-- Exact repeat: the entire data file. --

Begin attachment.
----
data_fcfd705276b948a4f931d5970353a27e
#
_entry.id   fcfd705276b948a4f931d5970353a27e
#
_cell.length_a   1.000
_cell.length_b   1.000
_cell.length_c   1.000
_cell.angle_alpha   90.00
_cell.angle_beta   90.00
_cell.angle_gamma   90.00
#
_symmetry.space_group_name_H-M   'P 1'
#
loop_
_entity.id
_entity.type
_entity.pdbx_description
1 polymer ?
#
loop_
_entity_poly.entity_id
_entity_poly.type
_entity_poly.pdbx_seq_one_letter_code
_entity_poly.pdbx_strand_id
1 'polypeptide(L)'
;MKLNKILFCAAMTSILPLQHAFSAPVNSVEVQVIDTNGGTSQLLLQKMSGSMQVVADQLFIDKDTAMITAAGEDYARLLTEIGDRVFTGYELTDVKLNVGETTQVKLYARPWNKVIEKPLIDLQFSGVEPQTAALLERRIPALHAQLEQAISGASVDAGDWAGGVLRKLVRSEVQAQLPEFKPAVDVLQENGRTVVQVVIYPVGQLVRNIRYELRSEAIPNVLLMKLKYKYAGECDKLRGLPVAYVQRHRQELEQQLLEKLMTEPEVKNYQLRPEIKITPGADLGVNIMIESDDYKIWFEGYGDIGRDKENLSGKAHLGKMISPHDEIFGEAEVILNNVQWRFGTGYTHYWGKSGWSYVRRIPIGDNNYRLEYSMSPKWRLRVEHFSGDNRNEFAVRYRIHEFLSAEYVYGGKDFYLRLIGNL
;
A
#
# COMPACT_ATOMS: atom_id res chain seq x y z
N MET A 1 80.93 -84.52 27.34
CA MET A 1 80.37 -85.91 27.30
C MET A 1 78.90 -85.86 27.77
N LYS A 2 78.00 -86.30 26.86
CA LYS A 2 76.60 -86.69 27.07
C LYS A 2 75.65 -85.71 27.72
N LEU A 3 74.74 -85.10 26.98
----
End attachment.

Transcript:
data_fcfd705276b948a4f931d5970353a27e
#
_entry.id   fcfd705276b948a4f931d5970353a27e
#
_cell.length_a   1.000
_cell.length_b   1.000
_cell.length_c   1.000
_cell.angle_alpha   90.00
_cell.angle_beta   90.00
_cell.angle_gamma   90.00
#
_symmetry.space_group_name_H-M   'P 1'
#
loop_
_entity.id
_entity.type
_entity.pdbx_description
1 polymer ?
#
loop_
_entity_poly.entity_id
_entity_poly.type
_entity_poly.pdbx_seq_one_letter_code
_entity_poly.pdbx_strand_id
1 'polypeptide(L)'
;MKLNKILFCAAMTSILPLQHAFSAPVNSVEVQVIDTNGGTSQLLLQKMSGSMQVVADQLFIDKDTAMITAAGEDYARLLTEIGDRVFTGYELTDVKLNVGETTQVKLYARPWNKVIEKPLIDLQFSGVEPQTAALLERRIPALHAQLEQAISGASVDAGDWAGGVLRKLVRSEVQAQLPEFKPAVDVLQENGRTVVQVVIYPVGQLVRNIRYELRSEAIPNVLLMKLKYKYAGECDKLRGLPVAYVQRHRQELEQQLLEKLMTEPEVKNYQLRPEIKITPGADLGVNIMIESDDYKIWFEGYGDIGRDKENLSGKAHLGKMISPHDEIFGEAEVILNNVQWRFGTGYTHYWGKSGWSYVRRIPIGDNNYRLEYSMSPKWRLRVEHFSGDNRNEFAVRYRIHEFLSAEYVYGGKDFYLRLIGNL
;
A
#
# COMPACT_ATOMS: atom_id res chain seq x y z
N MET A 1 80.93 -84.52 27.34
CA MET A 1 80.37 -85.91 27.30
C MET A 1 78.90 -85.86 27.77
N LYS A 2 78.00 -86.30 26.86
CA LYS A 2 76.60 -86.69 27.07
C LYS A 2 75.65 -85.71 27.72
N LEU A 3 74.74 -85.10 26.98